Mark Petruzzi

Many readers are old enough to remember a time before internet search engines were constantly at our fingertips. By now we all know that some portion of the information on the internet isn't completely accurate, or even true.

Back in the day when someone wanted to research a topic for a school paper or find a new author similar to one they liked, a librarian was often the first person to whom they turned. These days a book might have a ton of star ratings and reviews online, but wading through them can be a chore, and some of those five-star reviews are from bots or family members anyway. It can be much faster to simply ask a librarian to help distill thousands of authors into a few the reader will probably enjoy. I think this realization and the global growth of "Too Much Information" is contributing to a new wave of appreciation for librarians.

I'm optimistic that I know a little bit about green cleaning after 20 years of being immersed in cleaning products and procedures. Yet, when working with facility staff, it's still a challenge for me sometimes to find just the right "how to" guide, playbook, or "five-step plan" for green cleaning to match the current level of interest and knowledge at the facility. With so much information (some good, some not so good) from so many different sources, it's easy to overwhelm staff with too much material.

One effect of too much new green cleaning information is that a staff may revert to old habits or old products. If you're anything like me, a simple internet search or hyperlink click to get more details on a cleaning topic can turn into minutes (or hours) down the rabbit hole of ever-more related information, sussing out the original research report, looking into the source of funding for a study, or examining the organization behind a claimed third-party certification.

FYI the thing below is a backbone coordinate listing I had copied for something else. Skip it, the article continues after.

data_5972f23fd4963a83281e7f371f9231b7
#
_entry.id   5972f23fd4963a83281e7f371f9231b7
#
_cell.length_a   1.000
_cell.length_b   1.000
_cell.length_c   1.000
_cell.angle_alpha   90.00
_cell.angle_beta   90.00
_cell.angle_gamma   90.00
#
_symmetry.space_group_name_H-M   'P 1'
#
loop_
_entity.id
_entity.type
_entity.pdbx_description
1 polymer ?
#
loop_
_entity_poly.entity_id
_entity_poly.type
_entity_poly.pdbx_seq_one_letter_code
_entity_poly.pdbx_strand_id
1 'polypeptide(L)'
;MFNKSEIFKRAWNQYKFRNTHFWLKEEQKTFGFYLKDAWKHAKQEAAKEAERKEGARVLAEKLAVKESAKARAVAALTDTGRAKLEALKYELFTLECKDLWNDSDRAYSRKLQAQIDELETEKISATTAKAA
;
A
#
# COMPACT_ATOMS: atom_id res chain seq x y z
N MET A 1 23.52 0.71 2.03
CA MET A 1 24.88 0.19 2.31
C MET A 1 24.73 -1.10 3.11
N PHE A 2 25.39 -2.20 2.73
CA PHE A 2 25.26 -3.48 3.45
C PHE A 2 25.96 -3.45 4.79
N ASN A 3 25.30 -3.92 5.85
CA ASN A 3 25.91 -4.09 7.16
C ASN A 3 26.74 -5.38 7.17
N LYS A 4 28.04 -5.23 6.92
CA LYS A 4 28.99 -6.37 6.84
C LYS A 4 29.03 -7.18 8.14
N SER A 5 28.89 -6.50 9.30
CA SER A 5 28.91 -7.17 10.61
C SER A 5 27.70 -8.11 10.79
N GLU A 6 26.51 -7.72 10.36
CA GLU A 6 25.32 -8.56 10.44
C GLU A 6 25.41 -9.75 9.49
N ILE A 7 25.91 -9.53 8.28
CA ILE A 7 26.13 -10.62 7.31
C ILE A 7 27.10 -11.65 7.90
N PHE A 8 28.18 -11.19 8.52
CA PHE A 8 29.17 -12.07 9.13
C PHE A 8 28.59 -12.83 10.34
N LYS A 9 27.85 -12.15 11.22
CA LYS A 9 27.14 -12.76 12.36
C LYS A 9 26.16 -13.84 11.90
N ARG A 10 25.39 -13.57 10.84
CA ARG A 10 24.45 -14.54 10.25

A colleague often uses the word "curation" when discussing what's needed to help digest the large amount of information in the marketplace regarding sustainable purchasing. I think one of the common "curation" definitions fits sustainable purchasing and green cleaning equally well. According to the Oxford University Press, curation is, "The selection, organization, and presentation of online content, merchandise, information, etc., typically using professional or expert knowledge."

If your green cleaning program is well-established, perhaps one of your knowledgeable custodians can act as curator when news articles, press releases, products, and equipment being marketed with green cleaning claims are brought to their attention. Other curators might include knowledgeable manufacturer representatives, a trusted distributor, departmental or district trainers, or purchasing professionals in your organization.

Allowing these individuals with "professional or expert knowledge" of green cleaning to help filter, organize and present relevant new information is of real value. Effective curation can help your green cleaning program continue to grow and improve — just make sure to give your curators an occasional five-star rating.

Mark Petruzzi is Green Seal's former SVP of Outreach and Strategic Relations. He's in his third decade of striving for more sustainable purchasing and operations by using his engineering powers for good. He can be reached at